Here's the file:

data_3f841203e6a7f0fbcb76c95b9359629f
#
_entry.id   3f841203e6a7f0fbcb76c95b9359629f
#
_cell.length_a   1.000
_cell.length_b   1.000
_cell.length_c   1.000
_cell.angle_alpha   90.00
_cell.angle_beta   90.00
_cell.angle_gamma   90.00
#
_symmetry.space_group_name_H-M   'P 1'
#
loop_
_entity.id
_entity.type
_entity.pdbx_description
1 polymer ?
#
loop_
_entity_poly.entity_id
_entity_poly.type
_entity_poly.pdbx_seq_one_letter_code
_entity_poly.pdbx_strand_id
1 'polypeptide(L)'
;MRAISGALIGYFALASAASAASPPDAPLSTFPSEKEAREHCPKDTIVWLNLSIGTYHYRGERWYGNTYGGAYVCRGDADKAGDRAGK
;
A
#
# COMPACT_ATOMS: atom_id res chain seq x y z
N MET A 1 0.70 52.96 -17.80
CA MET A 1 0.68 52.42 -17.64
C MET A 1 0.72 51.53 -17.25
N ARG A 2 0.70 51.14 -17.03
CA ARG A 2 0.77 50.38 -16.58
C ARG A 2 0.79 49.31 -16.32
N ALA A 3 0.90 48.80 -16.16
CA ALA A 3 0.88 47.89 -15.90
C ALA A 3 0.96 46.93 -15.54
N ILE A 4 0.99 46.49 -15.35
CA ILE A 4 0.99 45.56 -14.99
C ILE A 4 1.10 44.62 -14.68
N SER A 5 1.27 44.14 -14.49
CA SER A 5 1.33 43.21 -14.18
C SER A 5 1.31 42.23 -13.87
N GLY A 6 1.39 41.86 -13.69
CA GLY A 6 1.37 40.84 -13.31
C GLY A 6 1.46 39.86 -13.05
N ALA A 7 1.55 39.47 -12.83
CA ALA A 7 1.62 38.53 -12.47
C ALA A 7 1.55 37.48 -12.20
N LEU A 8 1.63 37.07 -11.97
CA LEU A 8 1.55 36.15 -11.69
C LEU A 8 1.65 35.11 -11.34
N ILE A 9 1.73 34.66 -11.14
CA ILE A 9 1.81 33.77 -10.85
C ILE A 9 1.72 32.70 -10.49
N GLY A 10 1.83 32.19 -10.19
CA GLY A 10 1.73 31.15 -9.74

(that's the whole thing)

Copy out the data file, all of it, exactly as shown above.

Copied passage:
data_3f841203e6a7f0fbcb76c95b9359629f
#
_entry.id   3f841203e6a7f0fbcb76c95b9359629f
#
_cell.length_a   1.000
_cell.length_b   1.000
_cell.length_c   1.000
_cell.angle_alpha   90.00
_cell.angle_beta   90.00
_cell.angle_gamma   90.00
#
_symmetry.space_group_name_H-M   'P 1'
#
loop_
_entity.id
_entity.type
_entity.pdbx_description
1 polymer ?
#
loop_
_entity_poly.entity_id
_entity_poly.type
_entity_poly.pdbx_seq_one_letter_code
_entity_poly.pdbx_strand_id
1 'polypeptide(L)'
;MRAISGALIGYFALASAASAASPPDAPLSTFPSEKEAREHCPKDTIVWLNLSIGTYHYRGERWYGNTYGGAYVCRGDADKAGDRAGK
;
A
#
# COMPACT_ATOMS: atom_id res chain seq x y z
N MET A 1 0.70 52.96 -17.80
CA MET A 1 0.68 52.42 -17.64
C MET A 1 0.72 51.53 -17.25
N ARG A 2 0.70 51.14 -17.03
CA ARG A 2 0.77 50.38 -16.58
C ARG A 2 0.79 49.31 -16.32
N ALA A 3 0.90 48.80 -16.16
CA ALA A 3 0.88 47.89 -15.90
C ALA A 3 0.96 46.93 -15.54
N ILE A 4 0.99 46.49 -15.35
CA ILE A 4 0.99 45.56 -14.99
C ILE A 4 1.10 44.62 -14.68
N SER A 5 1.27 44.14 -14.49
CA SER A 5 1.33 43.21 -14.18
C SER A 5 1.31 42.23 -13.87
N GLY A 6 1.39 41.86 -13.69
CA GLY A 6 1.37 40.84 -13.31
C GLY A 6 1.46 39.86 -13.05
N ALA A 7 1.55 39.47 -12.83
CA ALA A 7 1.62 38.53 -12.47
C ALA A 7 1.55 37.48 -12.20
N LEU A 8 1.63 37.07 -11.97
CA LEU A 8 1.55 36.15 -11.69
C LEU A 8 1.65 35.11 -11.34
N ILE A 9 1.73 34.66 -11.14
CA ILE A 9 1.81 33.77 -10.85
C ILE A 9 1.72 32.70 -10.49
N GLY A 10 1.83 32.19 -10.19
CA GLY A 10 1.73 31.15 -9.74